#1
Most websites about playing postion seem to say the same thing:
The best postition for playing classical & acoustic guitar is the classical position, with the guitar on your left leg and a footstool under your left foot.

The strange thing it that most guitarist these days rest their guitar on their right leg, and don't use any footstools and such. So does anyone know how essential the classical position really is for playing tension-free? Does playing with your guitar on the right leg have any long-term disadvantages, or is it just as good as the classical position as long as you follow certain guidelines?
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#2
The classical position is certainly far more effective for playing efficiently and reducing tension; however, your average guitarist doesn't play pieces of the complexity and dexterity that not playing in classical position would detrimental too

basically do whats comfortable unless something hurts when you do that
#3
I've never seen a video of someone playing a difficult rock or metal song with their guitar on their right leg, except when someone is playing a V-shaped guitar sitting down. You have to play it classical style because it will just slip off your leg if you don't.

I've also only seen classical guitar music played in the classical position, with the guitar on the left leg. I think this is probably necessary for a lot of the hand positions one must take in classical playing.

Personally, I play all guitars in all styles (I kind of do everything) in the classical position - this is mostly due to me playing a Flying V, and having to do this out of necessity. While this appears to not be required for rock/metal playing (there are millions of videos of skilled players proving this), I find it to be more comfortable. People also say that it more closely simulates the position of playing while standing up, which is a difficult transition for most.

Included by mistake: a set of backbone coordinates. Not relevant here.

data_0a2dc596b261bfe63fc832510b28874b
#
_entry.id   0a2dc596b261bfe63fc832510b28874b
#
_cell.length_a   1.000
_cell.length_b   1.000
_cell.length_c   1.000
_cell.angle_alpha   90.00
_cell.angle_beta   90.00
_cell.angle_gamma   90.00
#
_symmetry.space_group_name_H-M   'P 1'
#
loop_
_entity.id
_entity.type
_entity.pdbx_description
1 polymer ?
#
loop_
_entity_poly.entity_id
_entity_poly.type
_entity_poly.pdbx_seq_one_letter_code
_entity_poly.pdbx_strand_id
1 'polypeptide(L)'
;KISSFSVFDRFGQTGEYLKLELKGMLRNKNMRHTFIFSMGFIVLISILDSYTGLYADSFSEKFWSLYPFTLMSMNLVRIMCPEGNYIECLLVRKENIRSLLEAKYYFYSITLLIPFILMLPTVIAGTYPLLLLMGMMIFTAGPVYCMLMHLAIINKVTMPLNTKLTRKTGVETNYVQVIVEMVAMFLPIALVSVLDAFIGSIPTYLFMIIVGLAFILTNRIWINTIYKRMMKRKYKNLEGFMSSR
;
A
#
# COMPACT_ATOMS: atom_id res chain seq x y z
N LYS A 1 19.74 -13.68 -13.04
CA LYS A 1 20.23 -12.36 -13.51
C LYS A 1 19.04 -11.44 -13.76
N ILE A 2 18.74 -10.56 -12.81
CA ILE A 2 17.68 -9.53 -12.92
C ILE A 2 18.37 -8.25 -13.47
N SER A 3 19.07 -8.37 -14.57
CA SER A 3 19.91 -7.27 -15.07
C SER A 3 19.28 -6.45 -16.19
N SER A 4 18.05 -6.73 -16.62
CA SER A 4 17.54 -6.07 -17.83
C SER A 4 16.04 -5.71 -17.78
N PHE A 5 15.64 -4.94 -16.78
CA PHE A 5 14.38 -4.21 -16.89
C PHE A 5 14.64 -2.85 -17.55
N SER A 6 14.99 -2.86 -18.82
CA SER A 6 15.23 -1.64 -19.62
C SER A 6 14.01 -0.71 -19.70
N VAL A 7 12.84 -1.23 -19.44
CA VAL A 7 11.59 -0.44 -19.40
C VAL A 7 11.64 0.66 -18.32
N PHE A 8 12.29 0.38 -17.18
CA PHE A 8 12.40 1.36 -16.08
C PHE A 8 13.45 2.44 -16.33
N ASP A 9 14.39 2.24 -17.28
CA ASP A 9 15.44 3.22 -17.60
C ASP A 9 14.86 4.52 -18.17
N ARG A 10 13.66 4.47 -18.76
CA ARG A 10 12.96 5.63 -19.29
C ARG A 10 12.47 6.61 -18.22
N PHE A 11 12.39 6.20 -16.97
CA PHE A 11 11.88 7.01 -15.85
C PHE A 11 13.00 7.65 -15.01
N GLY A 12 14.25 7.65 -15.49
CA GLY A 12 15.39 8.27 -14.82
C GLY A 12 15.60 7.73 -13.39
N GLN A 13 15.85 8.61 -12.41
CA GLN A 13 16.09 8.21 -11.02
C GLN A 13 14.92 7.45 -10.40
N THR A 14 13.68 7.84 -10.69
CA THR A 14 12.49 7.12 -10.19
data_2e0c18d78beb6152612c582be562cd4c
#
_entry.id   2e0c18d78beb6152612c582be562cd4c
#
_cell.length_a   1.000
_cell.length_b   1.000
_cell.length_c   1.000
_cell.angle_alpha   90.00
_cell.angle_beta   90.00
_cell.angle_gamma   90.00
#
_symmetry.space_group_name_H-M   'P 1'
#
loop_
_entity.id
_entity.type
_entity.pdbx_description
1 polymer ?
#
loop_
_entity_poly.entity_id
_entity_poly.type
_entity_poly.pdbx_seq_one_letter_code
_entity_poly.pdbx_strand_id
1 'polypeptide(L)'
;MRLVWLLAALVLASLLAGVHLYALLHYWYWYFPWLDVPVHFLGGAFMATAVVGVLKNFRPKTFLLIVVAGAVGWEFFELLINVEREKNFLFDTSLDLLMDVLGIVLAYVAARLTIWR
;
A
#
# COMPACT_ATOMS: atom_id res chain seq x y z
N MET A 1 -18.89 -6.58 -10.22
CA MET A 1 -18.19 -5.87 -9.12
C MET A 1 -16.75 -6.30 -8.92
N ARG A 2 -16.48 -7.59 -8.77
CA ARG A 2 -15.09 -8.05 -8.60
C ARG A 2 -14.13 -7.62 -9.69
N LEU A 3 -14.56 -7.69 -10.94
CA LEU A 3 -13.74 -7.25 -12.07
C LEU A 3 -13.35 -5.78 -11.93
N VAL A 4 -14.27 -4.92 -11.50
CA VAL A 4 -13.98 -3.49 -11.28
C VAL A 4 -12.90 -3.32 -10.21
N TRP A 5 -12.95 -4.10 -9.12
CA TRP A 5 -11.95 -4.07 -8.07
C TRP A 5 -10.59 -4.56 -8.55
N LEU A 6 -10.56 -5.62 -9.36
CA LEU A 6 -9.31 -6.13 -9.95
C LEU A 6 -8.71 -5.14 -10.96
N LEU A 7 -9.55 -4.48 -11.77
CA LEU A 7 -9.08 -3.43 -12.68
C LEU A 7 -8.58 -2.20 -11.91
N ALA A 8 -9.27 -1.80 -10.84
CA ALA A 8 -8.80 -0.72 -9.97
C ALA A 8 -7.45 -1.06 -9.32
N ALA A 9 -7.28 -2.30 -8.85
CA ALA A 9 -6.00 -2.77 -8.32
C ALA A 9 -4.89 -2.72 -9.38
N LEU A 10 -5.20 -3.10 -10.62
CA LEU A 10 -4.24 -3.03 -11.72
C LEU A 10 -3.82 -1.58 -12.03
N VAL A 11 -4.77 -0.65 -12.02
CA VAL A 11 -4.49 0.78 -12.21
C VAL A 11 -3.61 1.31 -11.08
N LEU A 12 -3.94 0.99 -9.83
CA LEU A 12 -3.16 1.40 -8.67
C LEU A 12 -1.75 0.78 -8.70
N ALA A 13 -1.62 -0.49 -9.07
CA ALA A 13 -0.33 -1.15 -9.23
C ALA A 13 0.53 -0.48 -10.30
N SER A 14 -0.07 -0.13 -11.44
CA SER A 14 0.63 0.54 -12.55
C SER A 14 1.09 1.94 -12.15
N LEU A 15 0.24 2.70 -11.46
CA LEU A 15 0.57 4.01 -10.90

If you really want to pick one of the two, I would choose the classical style - but it's up to you.
#4
I'm seriously thinking about switching to the classical position 'cause I'm a bit worried about the tension I sometimes get in my right shoulder. When playing in classical position it seems to be much less. Anyone know how to tell if your footstool has the proper hight?
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#5
^^
A footstool dosnt need to be high, just enough so that ur comfortable and so that you dont get a cramp in ur leg or foot.

Ive Always played in classical style feels to weird doing it "the other way"
#6
You can get guitar footstools at a shop for around ten bucks, and they're adjustable. Pick one up, and just play with the height of it until you're comfortable; I would guess that it would depend on how tall you are, how high your chair is, etc.
I got one recently, and it's improved my playing already...makes everyhting so much more comfortable.
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#7
Quote by Dardarian
Most websites about playing postion seem to say the same thing:
The best postition for playing classical & acoustic guitar is the classical position, with the guitar on your left leg and a footstool under your left foot.

The strange thing it that most guitarist these days rest their guitar on their right leg, and don't use any footstools and such. So does anyone know how essential the classical position really is for playing tension-free? Does playing with your guitar on the right leg have any long-term disadvantages, or is it just as good as the classical position as long as you follow certain guidelines?